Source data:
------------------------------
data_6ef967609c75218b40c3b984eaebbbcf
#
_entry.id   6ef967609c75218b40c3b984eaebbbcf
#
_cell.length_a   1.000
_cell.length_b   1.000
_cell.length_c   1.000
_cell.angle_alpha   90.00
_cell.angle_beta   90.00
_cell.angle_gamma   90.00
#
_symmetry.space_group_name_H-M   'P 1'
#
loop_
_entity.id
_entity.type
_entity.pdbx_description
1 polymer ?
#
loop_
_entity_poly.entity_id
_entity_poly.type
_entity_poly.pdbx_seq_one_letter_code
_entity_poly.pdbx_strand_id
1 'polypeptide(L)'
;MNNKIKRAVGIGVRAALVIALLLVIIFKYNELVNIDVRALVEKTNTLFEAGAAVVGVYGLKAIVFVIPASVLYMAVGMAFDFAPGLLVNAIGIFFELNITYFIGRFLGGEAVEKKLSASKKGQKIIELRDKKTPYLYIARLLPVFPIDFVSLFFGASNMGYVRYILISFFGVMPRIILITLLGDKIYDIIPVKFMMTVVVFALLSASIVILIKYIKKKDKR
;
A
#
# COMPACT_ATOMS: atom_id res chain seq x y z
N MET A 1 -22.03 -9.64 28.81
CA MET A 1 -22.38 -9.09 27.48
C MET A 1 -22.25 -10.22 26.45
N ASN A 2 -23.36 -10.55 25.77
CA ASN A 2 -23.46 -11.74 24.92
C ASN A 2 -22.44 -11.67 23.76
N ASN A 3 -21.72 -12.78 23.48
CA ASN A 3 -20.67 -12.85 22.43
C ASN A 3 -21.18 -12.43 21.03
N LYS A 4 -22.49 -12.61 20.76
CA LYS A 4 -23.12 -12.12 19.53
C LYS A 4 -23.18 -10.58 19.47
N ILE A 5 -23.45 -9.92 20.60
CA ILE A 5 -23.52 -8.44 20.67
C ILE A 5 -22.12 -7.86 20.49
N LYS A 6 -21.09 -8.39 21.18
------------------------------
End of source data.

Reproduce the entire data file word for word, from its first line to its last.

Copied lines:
data_6ef967609c75218b40c3b984eaebbbcf
#
_entry.id   6ef967609c75218b40c3b984eaebbbcf
#
_cell.length_a   1.000
_cell.length_b   1.000
_cell.length_c   1.000
_cell.angle_alpha   90.00
_cell.angle_beta   90.00
_cell.angle_gamma   90.00
#
_symmetry.space_group_name_H-M   'P 1'
#
loop_
_entity.id
_entity.type
_entity.pdbx_description
1 polymer ?
#
loop_
_entity_poly.entity_id
_entity_poly.type
_entity_poly.pdbx_seq_one_letter_code
_entity_poly.pdbx_strand_id
1 'polypeptide(L)'
;MNNKIKRAVGIGVRAALVIALLLVIIFKYNELVNIDVRALVEKTNTLFEAGAAVVGVYGLKAIVFVIPASVLYMAVGMAFDFAPGLLVNAIGIFFELNITYFIGRFLGGEAVEKKLSASKKGQKIIELRDKKTPYLYIARLLPVFPIDFVSLFFGASNMGYVRYILISFFGVMPRIILITLLGDKIYDIIPVKFMMTVVVFALLSASIVILIKYIKKKDKR
;
A
#
# COMPACT_ATOMS: atom_id res chain seq x y z
N MET A 1 -22.03 -9.64 28.81
CA MET A 1 -22.38 -9.09 27.48
C MET A 1 -22.25 -10.22 26.45
N ASN A 2 -23.36 -10.55 25.77
CA ASN A 2 -23.46 -11.74 24.92
C ASN A 2 -22.44 -11.67 23.76
N ASN A 3 -21.72 -12.78 23.48
CA ASN A 3 -20.67 -12.85 22.43
C ASN A 3 -21.18 -12.43 21.03
N LYS A 4 -22.49 -12.61 20.76
CA LYS A 4 -23.12 -12.12 19.53
C LYS A 4 -23.18 -10.58 19.47
N ILE A 5 -23.45 -9.92 20.60
CA ILE A 5 -23.52 -8.44 20.67
C ILE A 5 -22.12 -7.86 20.49
N LYS A 6 -21.09 -8.39 21.18